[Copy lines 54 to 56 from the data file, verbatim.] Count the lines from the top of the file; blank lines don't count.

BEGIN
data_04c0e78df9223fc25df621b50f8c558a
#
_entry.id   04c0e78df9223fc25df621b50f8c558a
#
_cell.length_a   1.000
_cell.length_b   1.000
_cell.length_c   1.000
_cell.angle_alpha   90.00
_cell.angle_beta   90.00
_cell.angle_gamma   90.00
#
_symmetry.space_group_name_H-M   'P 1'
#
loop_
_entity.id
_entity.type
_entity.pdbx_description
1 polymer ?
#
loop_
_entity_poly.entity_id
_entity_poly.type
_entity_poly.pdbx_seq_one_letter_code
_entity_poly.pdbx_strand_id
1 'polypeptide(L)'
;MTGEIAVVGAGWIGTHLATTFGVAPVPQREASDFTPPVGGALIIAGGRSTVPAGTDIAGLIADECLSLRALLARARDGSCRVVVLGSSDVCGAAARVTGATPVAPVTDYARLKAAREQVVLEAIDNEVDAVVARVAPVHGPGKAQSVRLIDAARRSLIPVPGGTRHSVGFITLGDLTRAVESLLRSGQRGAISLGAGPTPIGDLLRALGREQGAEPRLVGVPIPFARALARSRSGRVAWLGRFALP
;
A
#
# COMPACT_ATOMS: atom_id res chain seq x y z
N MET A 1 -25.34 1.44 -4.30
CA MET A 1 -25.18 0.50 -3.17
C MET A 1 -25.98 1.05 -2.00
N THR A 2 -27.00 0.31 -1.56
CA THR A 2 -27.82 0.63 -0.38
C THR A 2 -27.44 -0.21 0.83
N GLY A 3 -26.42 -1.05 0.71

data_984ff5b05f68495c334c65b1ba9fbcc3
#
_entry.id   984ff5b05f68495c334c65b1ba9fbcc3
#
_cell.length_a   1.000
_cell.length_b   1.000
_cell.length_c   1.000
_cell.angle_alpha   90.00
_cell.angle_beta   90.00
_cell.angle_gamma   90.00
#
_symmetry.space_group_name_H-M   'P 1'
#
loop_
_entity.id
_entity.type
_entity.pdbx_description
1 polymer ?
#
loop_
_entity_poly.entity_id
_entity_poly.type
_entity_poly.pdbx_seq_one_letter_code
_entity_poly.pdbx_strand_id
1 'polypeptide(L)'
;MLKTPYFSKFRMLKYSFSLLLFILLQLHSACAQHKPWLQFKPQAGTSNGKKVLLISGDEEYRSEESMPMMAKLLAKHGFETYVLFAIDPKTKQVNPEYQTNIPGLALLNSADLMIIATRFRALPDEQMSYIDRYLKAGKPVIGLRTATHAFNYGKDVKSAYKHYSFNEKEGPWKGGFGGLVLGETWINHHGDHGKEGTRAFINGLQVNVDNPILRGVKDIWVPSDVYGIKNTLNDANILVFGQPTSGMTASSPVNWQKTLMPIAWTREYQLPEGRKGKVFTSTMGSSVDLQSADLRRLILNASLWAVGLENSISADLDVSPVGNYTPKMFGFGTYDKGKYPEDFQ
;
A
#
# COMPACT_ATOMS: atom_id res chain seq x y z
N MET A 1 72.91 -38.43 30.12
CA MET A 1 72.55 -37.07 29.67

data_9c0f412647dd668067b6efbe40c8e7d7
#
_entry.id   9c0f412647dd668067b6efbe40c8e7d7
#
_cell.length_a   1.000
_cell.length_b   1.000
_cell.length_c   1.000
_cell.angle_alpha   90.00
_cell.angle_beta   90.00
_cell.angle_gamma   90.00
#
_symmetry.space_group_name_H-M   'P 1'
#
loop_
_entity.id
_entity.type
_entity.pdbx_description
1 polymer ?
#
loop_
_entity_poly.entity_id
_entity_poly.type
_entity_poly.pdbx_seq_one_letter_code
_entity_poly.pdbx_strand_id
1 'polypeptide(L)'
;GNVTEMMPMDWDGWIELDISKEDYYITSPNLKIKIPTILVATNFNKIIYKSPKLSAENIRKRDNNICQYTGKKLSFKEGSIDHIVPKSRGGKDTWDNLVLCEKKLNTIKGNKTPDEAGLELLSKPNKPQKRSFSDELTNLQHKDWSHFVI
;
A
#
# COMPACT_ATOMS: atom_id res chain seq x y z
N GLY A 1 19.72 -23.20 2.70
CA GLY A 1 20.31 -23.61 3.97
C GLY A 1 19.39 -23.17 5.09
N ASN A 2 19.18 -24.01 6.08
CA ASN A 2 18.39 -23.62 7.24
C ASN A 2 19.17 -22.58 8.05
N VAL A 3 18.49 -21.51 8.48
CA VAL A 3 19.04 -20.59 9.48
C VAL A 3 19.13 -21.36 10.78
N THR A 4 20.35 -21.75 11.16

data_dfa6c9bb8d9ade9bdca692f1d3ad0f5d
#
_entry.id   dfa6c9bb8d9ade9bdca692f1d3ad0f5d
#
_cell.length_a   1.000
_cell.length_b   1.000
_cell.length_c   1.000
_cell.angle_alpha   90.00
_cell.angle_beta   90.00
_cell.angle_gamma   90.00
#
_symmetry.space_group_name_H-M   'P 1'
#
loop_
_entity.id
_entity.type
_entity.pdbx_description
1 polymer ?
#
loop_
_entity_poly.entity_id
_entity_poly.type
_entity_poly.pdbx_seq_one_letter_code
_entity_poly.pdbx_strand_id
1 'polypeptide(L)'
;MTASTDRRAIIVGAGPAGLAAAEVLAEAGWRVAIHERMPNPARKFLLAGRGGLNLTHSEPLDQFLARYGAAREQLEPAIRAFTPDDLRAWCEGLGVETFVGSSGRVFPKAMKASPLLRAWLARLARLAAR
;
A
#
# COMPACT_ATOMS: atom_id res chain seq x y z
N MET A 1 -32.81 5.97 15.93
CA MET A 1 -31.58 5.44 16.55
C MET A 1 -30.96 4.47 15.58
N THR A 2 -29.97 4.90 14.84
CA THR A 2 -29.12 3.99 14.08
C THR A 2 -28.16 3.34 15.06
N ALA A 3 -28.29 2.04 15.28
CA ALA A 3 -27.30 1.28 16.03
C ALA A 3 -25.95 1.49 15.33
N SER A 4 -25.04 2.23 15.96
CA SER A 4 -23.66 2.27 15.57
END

_entity.pdbx_description
1 polymer ?
#